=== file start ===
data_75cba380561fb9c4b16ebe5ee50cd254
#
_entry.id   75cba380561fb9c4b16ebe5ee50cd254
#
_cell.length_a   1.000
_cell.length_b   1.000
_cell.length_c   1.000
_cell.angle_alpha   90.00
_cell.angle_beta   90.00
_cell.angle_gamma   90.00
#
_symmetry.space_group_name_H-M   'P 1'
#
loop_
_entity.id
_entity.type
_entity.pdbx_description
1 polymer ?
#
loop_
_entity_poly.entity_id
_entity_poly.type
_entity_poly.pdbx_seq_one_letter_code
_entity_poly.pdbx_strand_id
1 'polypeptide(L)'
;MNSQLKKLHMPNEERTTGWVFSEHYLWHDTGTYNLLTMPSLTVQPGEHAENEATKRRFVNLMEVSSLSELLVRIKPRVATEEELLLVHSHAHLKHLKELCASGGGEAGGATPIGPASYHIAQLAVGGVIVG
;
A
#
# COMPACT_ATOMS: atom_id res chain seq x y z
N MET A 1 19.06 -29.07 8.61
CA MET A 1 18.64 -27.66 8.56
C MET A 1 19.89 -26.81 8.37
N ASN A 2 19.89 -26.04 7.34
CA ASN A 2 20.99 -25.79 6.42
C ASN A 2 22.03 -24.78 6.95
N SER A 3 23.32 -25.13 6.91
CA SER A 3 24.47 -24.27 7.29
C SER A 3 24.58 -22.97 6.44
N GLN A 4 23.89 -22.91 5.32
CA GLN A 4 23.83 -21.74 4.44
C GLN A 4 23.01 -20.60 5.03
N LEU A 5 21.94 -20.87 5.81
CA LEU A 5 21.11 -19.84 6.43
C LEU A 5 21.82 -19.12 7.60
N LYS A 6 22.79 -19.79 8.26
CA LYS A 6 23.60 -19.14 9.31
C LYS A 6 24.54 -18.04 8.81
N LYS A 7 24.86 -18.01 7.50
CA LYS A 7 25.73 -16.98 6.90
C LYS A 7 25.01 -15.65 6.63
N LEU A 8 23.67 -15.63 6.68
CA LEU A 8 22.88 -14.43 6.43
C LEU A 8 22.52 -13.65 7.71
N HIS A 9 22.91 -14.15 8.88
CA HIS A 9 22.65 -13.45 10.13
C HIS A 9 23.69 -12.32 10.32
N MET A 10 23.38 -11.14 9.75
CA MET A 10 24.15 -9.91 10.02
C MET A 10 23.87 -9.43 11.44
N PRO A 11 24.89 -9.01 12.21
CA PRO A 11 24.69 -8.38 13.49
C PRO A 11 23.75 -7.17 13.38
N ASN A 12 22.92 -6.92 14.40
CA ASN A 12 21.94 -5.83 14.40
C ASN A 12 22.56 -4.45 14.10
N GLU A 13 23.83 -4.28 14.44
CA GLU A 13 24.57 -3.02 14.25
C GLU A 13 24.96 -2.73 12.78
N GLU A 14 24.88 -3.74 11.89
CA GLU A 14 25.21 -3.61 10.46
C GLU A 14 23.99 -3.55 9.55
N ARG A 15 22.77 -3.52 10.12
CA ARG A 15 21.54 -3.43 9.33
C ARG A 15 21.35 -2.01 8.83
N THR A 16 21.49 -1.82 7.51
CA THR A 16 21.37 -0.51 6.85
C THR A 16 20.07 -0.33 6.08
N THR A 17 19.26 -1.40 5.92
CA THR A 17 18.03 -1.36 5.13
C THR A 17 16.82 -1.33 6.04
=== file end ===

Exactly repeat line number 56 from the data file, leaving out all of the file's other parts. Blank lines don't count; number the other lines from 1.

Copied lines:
CA HIS A 9 22.65 -13.45 10.13